What vitamins are important for women’s hormones?
Women’s nutrient requirements vary greatly across our lives due to naturally occurring hormonal changes such as menstruation, fertility, pregnancy and the menopause. This delicate hormone balance can easily be thrown off by lifestyle, nutrition, stress and environmental toxins. Busy lifestyles and modern diets often mean nutrient balance weighs heavily in favour of high sugar, high fat, high carb foods with a low micronutrient content. For women, low levels of calcium, magnesium, iron, folate, zinc, vitamins A, B6 & D are common, impacting energy metabolism, hormone regulation and immunity.
We can help to keep hormones balanced by avoiding processed foods and eating a diet that is nutrient dense. Protein is crucial, it forms the building blocks for our hormones and helps to keep blood sugar balanced - fatty fish and eggs are also a source of vitamin D and E, omega 3, B vits and zinc. Leafy greens contain key minerals and vitamin C, while whole grains provide fibre and B vits. Brassica vegetables like broccoli, cauliflower and kale are also very helpful in supporting the liver to detoxify excess hormones to maintain balance. As well as our diet, regular exercise, adequate sleep and stress management are essential.
Chemicals and pesticides found in every-day items like packaging, cosmetics and household products are known as ‘endocrine disruptors’, this is because they can bind to hormone receptor sites and disrupt the body’s natural hormonal balance. We may also be exposed to environmental oestrogens from chemicals and plants which mimic the effect of the oestrogen and result in unnatural hormonal patterns.
When we are stressed we produce the hormone cortisol and any prolonged periods of stress, whether physical or mental can affect the balance of our hormones. High levels of stress encourage the adrenal glands to steal vital nutrients from the thyroid gland which is responsible for regulating many body systems. If compromised it may lead to poor memory, weight gain, lower immune function and affected ovarian function.
Birth control pills contain synthetic versions of progesterone and oestrogen and disrupt the normal production of female hormones.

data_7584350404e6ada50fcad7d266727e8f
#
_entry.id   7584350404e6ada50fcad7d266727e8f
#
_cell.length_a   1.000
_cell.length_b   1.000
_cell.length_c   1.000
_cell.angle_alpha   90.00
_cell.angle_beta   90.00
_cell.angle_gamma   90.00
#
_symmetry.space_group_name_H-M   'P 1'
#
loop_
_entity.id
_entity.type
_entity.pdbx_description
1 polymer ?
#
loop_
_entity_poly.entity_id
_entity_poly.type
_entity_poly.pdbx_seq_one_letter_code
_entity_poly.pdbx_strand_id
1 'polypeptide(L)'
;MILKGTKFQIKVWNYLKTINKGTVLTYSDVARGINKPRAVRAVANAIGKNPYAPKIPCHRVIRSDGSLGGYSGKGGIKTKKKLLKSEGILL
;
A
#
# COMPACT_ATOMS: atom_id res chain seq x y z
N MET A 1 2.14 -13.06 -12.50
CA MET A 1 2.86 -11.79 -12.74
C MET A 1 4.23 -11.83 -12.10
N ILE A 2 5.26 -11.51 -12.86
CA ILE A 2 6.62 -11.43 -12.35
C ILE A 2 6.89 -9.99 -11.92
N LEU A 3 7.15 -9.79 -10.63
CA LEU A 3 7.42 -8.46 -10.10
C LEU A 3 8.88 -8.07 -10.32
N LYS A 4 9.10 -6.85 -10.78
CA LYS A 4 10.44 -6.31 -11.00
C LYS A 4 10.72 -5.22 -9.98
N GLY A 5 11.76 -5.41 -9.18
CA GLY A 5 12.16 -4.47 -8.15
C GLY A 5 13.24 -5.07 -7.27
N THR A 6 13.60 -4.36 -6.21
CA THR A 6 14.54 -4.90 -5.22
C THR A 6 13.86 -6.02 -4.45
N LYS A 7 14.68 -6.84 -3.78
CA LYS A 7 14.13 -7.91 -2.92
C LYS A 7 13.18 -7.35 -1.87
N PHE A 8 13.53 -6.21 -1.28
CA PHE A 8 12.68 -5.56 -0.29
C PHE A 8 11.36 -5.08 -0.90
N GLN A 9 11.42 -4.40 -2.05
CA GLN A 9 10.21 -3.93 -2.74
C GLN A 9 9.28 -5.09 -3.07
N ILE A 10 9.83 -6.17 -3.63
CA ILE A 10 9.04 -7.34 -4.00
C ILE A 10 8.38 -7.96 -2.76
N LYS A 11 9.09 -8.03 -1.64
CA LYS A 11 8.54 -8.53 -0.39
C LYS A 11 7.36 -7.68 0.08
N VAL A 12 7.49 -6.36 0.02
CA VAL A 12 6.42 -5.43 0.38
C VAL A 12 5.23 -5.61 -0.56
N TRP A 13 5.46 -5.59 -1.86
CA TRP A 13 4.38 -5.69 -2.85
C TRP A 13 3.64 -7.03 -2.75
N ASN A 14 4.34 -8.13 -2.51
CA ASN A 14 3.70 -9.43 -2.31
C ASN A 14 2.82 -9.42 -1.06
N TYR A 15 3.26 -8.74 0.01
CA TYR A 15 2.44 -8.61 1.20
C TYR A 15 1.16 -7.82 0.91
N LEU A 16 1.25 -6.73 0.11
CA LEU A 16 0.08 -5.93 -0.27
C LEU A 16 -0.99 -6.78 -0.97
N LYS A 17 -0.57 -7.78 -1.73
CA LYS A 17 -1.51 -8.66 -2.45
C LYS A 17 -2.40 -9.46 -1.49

What Vitamins are important for women’s health?
Vitamin D is a hormone and communicates with other hormones to help keep things in balance, as well as helping to manage blood sugar and regulate the production of insulin and thyroid hormones.
Vitamin B6 can be helpful in managing the symptoms of PMS, including mood changes and irritability by helping to synthesise some of the neurotransmitters that affect these feelings. Vitamin B3 can help with relaxation and sleep, B3 helps to relax muscle tissue, increase blood flow and reduced blood pressure. Niacin is associated with significantly reducing stress, anxiety and depression.
Helps the body to absorb iron, which is an essential nutrient for women. It also plays an important role in liver detoxification, helping to break down excess oestrogen, it is also beneficial for the skin.
Vitamin E and the menopause
Vitamin E can help to alleviate the severity of common menopausal symptoms such as insomnia, hot flashes, night sweats and palpitations. Vitamin E may also reduce stress through its antioxidant properties.
Magnesium is an essential mineral and helpful for all hormonal imbalances due its’ role in balancing cortisol and blood sugar, whether that’s MS, PCOS, thyroid conditions, perimenopause, anxiety or adrenal fatigue.
Good health begins in the gut and it is also where many hormones are manufactured, including those linked to blood sugar balance. Probiotics have been found to increase our feel-good hormone serotonin and decrease cortisol.